It’s when you start playing the so-called Lock-n-Roll games, however, that the definition of “skill” gets a little looser. Designed to appeal to slot machine fans while staying within the state’s requirement that players demonstrate some hint of skill during play, the Lock-n-Roll game is basically a bastardization of the classic one-armed bandit. The difference is: with each bet, players are allowed two spins. If you like some result from your first spin — say, two 7s — you can “lock in” those symbols and spin again, shooting for the final 7 and a jackpot.
Denise Von Herrmann is an associate dean at the University of Southern Mississippi, and the author of the 2002 book “The Big Gamble: The Politics of Lottery and Casino Expansion.” For Von Herrmann, calling the simple act of pressing a button to hold a symbol a “skill” might be stretching it a bit.
“In general these games of skill do not involve the same high level of skill that one would normally associate with, for example, blackjack,” she said.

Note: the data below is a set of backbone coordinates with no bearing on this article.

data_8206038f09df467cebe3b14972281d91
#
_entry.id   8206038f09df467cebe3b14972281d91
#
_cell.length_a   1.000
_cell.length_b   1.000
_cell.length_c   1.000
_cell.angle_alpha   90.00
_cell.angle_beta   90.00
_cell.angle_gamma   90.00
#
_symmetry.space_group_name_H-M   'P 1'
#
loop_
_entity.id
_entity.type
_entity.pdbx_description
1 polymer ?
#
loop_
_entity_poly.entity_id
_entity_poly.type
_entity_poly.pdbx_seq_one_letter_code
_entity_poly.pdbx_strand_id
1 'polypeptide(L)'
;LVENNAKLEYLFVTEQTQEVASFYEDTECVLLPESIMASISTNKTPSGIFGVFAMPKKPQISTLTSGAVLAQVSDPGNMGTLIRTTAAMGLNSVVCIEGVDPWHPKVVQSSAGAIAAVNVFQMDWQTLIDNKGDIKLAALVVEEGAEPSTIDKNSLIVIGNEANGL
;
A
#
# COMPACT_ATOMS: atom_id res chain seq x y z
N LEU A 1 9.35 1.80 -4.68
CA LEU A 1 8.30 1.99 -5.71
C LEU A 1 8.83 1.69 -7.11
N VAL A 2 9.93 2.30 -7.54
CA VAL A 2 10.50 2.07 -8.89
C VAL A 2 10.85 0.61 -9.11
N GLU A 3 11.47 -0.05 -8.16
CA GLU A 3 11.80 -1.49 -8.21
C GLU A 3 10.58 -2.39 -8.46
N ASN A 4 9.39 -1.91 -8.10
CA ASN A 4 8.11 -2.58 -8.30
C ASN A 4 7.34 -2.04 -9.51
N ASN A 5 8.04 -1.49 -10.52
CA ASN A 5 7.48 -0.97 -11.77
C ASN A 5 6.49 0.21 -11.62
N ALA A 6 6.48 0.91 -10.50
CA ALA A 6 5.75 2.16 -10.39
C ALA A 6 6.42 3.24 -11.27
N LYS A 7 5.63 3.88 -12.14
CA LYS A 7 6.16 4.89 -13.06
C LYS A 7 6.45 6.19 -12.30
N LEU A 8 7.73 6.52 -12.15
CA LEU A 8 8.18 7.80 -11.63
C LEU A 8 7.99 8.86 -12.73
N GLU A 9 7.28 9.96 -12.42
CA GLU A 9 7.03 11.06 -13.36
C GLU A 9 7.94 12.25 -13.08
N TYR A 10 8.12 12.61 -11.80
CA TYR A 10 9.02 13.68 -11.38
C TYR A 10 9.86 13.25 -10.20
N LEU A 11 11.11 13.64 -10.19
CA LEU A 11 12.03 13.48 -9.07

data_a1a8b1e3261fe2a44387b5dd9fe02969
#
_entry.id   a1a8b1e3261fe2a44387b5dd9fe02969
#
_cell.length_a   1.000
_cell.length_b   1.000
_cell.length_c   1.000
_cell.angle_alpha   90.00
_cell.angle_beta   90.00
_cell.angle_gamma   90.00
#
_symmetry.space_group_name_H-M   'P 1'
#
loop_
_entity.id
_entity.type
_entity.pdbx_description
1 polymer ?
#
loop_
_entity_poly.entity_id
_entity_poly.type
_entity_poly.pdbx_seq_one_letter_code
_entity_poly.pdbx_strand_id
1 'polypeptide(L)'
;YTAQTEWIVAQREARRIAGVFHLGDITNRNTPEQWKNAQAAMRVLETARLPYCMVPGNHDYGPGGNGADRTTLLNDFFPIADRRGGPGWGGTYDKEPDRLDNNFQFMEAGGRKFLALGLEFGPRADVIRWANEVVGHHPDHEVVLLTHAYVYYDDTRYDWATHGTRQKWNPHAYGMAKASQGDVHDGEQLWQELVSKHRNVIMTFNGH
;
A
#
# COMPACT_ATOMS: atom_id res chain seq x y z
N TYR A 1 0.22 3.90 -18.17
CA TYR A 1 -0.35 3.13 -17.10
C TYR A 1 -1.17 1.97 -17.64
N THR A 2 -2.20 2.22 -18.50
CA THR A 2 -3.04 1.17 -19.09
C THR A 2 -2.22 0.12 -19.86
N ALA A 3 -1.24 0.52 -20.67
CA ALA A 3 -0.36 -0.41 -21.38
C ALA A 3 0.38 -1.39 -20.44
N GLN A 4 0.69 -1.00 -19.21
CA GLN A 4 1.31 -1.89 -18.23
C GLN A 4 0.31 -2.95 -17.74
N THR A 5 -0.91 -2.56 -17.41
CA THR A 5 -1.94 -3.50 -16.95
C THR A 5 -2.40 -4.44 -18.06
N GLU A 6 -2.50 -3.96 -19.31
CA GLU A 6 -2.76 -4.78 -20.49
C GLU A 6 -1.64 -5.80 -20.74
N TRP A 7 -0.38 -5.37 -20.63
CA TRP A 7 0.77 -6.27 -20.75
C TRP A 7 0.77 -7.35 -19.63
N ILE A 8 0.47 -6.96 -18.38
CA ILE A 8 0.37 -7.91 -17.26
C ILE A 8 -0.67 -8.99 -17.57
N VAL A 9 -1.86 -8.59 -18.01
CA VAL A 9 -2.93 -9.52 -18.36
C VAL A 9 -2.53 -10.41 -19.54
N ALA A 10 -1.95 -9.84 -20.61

Like modern slot machines, Von Herrmann said, games of skill have sophisticated programming inside which can make the machines responsive to player action. While not set to pay off on a schedule, they aren’t quite as random as a hand of blackjack with a flesh-and-blood dealer, either. “I’m not sure they are as truly interactive,” Von Herrmann said, “and thus, as truly skill-based, as playing actual poker.”
Von Herrmann said that with all forms of electronic gambling, there is a concern about the lack of human interaction. With traditional casino games like blackjack and poker — and with horse and dog racing — a player is required to make at least some contact with other human beings in order to play. The electronic gambler, however, can bury herself in hours of play without ever speaking to another person. Such immersion can lead to problem gambling.